Advocates of small government shouldn’t look to the Supreme Court for help.
Jul 16, 2012, Vol. 17, No. 41 • By ROBERT F. NAGEL
Republican appointees have been a majority on the Court for some four decades now, and Sebelius pretty much sums up the result. As in Sebelius, the Court’s federalism decisions contain some formulations that pay homage to our federal system and hold out some promise for constraining national power in the future. But the promises are usually limited or abandoned, as the Court approves most important exercises of national power, including laws enacted under the commerce power and the power to tax and spend. Prior to upholding the Affordable Care Act, for example, the Court approved the use of the Commerce Clause to regulate the cultivation of marijuana on private land for private medicinal use. This decision relied on and approved the reasoning in the most expansive New Deal-era Commerce Clause cases. Anyone who thinks that the Court will build on its efforts in Sebelius to define new limits to the commerce power should look at the whole record in the modern era.
Over and over again, abstract devotion to constitutional principle has been less consequential than the practicalities of the Court’s institutional position. And, as was true with Chief Justice Roberts’s role in Sebelius, the crucial votes are often cast by judicial conservatives who (in the abstract) believe in a robust federal system.
The most egregious illustration is the famous 1992 decision in Planned Parenthood v. Casey reaffirming the Court’s authority to enforce the right to abortion as a limitation on the power of state and local governments. The crucial votes came from three Republican appointees, including Justice Anthony Kennedy, now a hero in conservative circles for his vote to invalidate Obama-care. The opinion that Kennedy joined in Casey hardly attempted a serious argument for any constitutional basis for a right to abortion, emphasizing instead that reversing Roe v. Wade would threaten the Court’s position as the nation’s ultimate expositor of constitutional law. As others have pointed out, it may well be that in Sebelius Chief Justice Roberts had very similar concerns about preserving the Court’s authority as an organ of the national government.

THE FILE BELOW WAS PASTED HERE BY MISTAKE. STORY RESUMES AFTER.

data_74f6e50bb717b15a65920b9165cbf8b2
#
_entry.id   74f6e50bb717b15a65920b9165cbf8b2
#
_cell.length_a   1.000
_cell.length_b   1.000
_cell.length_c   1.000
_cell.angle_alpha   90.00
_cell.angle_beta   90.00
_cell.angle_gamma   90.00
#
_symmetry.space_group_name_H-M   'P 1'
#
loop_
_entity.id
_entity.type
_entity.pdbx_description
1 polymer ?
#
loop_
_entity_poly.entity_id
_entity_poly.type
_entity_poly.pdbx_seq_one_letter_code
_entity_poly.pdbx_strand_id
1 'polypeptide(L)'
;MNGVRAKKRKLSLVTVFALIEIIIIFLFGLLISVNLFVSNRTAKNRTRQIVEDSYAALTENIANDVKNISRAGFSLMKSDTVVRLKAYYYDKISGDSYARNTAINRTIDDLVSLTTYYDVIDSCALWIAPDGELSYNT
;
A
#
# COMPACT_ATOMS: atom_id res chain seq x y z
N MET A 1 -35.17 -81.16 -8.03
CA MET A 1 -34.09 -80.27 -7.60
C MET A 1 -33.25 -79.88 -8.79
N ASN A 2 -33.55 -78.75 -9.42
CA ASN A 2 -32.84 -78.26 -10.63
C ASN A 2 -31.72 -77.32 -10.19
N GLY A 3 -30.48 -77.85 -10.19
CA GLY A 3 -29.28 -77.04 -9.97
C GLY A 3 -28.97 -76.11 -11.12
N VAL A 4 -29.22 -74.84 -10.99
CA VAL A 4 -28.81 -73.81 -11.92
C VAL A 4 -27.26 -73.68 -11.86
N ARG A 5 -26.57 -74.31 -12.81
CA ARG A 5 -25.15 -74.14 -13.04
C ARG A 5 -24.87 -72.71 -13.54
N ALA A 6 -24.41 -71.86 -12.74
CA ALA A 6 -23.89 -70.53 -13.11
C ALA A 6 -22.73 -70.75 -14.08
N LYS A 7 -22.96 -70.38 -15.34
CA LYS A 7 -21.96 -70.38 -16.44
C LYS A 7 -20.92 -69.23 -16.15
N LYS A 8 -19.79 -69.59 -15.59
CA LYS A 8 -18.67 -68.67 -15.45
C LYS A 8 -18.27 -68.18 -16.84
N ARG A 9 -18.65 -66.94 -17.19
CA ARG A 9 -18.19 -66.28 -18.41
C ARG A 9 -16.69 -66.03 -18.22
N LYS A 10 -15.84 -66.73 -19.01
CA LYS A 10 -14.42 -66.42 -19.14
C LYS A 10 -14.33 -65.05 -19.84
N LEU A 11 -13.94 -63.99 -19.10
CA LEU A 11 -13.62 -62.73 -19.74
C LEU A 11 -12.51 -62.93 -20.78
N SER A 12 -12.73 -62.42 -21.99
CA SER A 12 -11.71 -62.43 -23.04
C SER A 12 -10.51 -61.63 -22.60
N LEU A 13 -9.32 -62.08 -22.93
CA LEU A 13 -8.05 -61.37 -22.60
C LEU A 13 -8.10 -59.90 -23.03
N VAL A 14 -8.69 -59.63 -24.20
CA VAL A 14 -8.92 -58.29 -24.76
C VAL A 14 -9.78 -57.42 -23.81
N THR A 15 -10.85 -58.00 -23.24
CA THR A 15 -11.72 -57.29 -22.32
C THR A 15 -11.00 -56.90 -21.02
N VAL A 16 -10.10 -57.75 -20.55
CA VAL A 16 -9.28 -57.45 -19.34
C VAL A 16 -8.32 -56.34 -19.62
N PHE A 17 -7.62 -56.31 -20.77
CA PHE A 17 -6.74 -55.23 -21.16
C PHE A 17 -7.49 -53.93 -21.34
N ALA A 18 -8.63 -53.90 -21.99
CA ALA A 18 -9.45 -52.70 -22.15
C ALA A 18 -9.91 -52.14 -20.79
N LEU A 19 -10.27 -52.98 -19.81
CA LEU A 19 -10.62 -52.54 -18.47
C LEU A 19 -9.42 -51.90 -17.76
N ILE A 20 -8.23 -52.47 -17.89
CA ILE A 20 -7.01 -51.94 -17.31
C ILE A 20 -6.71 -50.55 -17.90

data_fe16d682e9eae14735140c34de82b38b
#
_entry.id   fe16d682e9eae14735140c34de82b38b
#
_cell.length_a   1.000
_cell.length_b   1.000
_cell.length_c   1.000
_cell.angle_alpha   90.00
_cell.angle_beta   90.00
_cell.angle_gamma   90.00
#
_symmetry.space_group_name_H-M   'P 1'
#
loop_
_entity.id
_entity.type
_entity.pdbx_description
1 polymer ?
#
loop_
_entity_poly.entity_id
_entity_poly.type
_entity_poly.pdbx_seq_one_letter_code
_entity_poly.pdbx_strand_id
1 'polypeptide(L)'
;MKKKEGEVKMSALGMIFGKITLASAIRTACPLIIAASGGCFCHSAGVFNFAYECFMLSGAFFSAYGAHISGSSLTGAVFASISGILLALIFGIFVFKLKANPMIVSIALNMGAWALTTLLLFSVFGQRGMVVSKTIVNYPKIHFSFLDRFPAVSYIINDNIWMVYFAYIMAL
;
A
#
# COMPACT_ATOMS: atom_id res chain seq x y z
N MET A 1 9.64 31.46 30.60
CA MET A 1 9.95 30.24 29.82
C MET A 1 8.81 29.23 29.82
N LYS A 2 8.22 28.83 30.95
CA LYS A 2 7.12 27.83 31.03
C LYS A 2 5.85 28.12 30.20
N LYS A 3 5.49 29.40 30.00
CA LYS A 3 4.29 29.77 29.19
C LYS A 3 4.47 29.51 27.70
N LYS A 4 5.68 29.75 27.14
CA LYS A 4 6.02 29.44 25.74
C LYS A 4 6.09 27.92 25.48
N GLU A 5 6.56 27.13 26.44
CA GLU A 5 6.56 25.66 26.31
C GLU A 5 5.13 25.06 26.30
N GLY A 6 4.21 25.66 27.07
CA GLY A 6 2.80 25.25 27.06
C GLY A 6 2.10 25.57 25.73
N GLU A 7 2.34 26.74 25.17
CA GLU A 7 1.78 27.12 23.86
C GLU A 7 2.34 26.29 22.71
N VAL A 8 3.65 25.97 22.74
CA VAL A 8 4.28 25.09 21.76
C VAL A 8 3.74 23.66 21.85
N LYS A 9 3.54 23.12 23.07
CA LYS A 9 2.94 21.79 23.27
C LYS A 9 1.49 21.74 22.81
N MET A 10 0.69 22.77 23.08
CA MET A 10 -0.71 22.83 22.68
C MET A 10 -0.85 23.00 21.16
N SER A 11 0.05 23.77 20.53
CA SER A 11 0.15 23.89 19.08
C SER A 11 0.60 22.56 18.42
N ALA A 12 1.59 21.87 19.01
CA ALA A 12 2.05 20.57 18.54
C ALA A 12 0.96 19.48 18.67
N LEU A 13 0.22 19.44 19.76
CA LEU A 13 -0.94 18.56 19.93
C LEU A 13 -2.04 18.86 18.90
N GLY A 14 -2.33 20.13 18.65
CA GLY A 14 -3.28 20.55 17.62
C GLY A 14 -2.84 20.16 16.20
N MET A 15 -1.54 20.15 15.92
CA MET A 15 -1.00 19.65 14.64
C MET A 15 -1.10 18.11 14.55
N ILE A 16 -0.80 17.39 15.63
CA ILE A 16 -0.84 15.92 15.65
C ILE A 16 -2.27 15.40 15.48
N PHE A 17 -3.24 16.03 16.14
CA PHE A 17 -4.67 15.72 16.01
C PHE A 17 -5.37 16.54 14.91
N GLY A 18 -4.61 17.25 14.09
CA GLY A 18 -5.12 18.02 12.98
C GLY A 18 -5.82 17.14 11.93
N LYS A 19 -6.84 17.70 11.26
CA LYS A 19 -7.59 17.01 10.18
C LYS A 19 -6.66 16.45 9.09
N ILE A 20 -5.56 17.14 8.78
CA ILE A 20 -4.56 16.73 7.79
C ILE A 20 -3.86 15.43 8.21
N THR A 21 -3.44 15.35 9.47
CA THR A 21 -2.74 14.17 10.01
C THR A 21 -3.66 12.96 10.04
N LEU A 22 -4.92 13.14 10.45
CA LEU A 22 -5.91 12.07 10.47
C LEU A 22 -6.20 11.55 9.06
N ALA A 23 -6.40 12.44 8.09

In Casey Kennedy revealed far more than a frantic desire to preserve the Court’s authority. He articulated a deep distrust and fear of politics at the state and local level. Indeed, he depicted resistance to the Court’s rulings on abortion as anarchic efforts to undermine not just the Court’s position on abortion, but the rule of law itself. Was this a onetime overreaction unique to the abortion issue? Hardly. A few years after Casey, the Court invalidated a state law that term-limited that state’s congressional representatives. The majority opinion, with which Kennedy concurred, was so frightened by the power exercised at the state level that it conjured an image of the Congress becoming a “confederation of nations.” In his opinion, Kennedy added the supremely unlikely thought that term limits might mean that “the sole political identity of an American is with the State of his or her residence.” It seems that those dark and foreign forces out there in the states are, even for devotees of federalism like Kennedy, a threat to the very idea of nationhood.
Despite all the evidence, spanning the last 40 years, that putting principled conservatives on the Court can be expected to provide only weak and intermittent protection against excessive national power, the lure of the litigation drama is sure to continue to attract much attention and energy. But the better answer, as members of the Tea Party have intuitively understood, is proud and vigorous political organization at the state and local levels. The Sebelius decision makes that the only remedy for the overreach represented by Obamacare. But it would be a serious loss not to learn the larger lesson that politics arising from local communities across the country is also, in general, more realistic than litigation for reining in the central government.
Robert F. Nagel teaches law at the University of Colorado. Among his books is The Implosion of American Federalism (Oxford, 2001).
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